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# Insurance Is a Poor Bet at Blackjack, but not Uniformly So

8 February 2005

Anyone who's ever sidled up to a casino blackjack table knows "the book says you're not supposed to take insurance." If not before, a neophyte will surely hear it from the veterans when the opportunity to make the bet first arises. Some of the veterans, of course, will be rationalizing why they're doing it anyway.

Insurance is a side bet, which can equal up to half of a player's original wager. Available when a dealer has an ace-up, insurance pays 2-to-1 if the dealer has a blackjack and loses otherwise.

Say you bet \$10 and take \$5 insurance. If the dealer flips a 10 you lose the \$10 main bet to the resulting blackjack but win \$10 on insurance; it's a wash. On other than 10 in the hole, you lose the \$5 and the round proceeds. There's a twist when you have a blackjack yourself. Without insurance, you push if the dealer also gets lucky, or else win \$15. With insurance, you win \$10 either way; this is why insuring a blackjack is sometimes called "taking even money."

The gurus tend to be dogmatic in telling solid citizens to shun insurance. This, because of its large house advantage. Nominally, four out of every 13 cards in a deck are 10-valued. The chance that a dealer with ace-up has a 10 in the hole is therefore 4/13 or 30.8 percent; the chance of a non-10 is the other 9/13 or 69.2 percent. Since \$1 of insurance either pays \$2 or loses, edge is \$2 x (4/13) - \$1 x (9/13) or -7.7 percent. By contrast, edge in the main game, following basic strategy, is about -0.5 percent.

The nominal figures for insurance can be deceptive, however. The actual edge can be better or worse than -7.7 percent.

Here's the scoop. Pretend you're in an eight-deck game, at a table with seven spots in action. The cards are dealt for a round. The dealer has an ace-up and every player has a pair of 10s. Chances are good that some, or all, of your tablemates will take insurance to protect what they consider promising hands. But, do a little arithmetic starting with the assumption that you know nothing about cards withdrawn from the shoe in prior rounds.

A full eight-deck shoe has 52 x 8 or 416 cards. You see 15 of them on the table ?? the dealer's upcard and two each to seven player spots. This leaves 416 - 15 or 401 "unknowns," one of which will be the dealer's downcard. You also know that the full shoe has 16 x 8 or 128 10-values. In this hypothetical round, however, 14 of the 10s are withdrawn so 128 - 14 or 114 remain. In case you mislaid your inkpen, here's the arithmetic for the edge in this example. The probability that the dealer has a 10 in the hole is 114/401 or 28.4 percent, and does not have this downcard is (401 - 114)/401 which is 287/401 or 71.6 percent. The edge on insurance is therefore \$2 x (114/401) - \$1 x (287/401) or -14.7 percent. Nearly twice the nominal value of -7.7 percent.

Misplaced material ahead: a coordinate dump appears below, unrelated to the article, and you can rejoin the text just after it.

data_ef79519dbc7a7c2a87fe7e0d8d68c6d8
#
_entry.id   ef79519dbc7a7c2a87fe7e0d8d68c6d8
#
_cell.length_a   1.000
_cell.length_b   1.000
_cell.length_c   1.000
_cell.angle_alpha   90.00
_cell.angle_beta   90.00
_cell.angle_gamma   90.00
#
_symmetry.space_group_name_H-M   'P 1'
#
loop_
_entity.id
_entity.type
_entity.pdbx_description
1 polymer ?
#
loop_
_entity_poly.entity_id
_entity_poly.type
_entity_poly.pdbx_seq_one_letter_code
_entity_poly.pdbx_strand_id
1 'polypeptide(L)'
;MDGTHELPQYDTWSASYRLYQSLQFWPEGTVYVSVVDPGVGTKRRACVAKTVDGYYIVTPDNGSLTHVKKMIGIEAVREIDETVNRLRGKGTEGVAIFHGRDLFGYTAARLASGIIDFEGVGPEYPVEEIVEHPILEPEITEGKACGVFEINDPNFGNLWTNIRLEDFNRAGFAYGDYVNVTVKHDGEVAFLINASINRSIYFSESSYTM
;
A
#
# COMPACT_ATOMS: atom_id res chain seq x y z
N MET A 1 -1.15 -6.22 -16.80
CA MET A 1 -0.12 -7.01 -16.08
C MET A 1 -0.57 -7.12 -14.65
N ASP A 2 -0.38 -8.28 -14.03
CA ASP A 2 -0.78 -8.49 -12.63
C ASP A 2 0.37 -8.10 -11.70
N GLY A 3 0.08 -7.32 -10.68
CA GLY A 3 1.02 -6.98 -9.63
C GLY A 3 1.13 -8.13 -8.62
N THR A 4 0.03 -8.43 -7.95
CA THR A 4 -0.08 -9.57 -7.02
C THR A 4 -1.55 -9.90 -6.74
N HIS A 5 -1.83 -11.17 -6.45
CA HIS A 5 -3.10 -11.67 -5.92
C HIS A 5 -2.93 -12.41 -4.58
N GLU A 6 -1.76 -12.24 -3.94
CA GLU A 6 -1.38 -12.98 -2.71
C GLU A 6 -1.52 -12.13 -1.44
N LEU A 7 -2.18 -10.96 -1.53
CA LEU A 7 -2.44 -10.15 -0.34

When does insurance, based only on cards exposed at the start of a round, have the lowest house advantage? This condition occurs when all seven spots are in action and no 10s are exposed. Here, working out the figures yields an edge of only -4.2 percent, down from the nominal value by almost half. The irony is that a round like this might find everyone sitting with underdogs and nobody tempted to take insurance because they think they have nothing to protect, yet this is when the bet is least theoretically taxing.

As a point of reference, the range of edge on insurance narrows when fewer spots are in action. Playing alone, on one hand in an eight-deck game, the burden is lightest at -7.0 percent when you have no 10s, and heaviest at -8.5 when you have two of them.

You may want to take insurance under some or all circumstances. Fine, if that's your personal preference. But realize it's a separate bet that the downcard is a 10, not a sensible way to protect what you think is a strong hand. But who says the edicts gamblers get, give, or choose to believe are or even ought to be sensible? Certainly not the immortal Sumner A Ingmark, who noted:

Those who reason most illogically,
State their views most demagogically.

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Best of Alan Krigman
Alan Krigman

Alan Krigman was a weekly syndicated newspaper gaming columnist and Editor & Publisher of Winning Ways, a monthly newsletter for casino aficionados. His columns focused on gambling probability and statistics. He passed away in October, 2013.
Alan Krigman
Alan Krigman was a weekly syndicated newspaper gaming columnist and Editor & Publisher of Winning Ways, a monthly newsletter for casino aficionados. His columns focused on gambling probability and statistics. He passed away in October, 2013.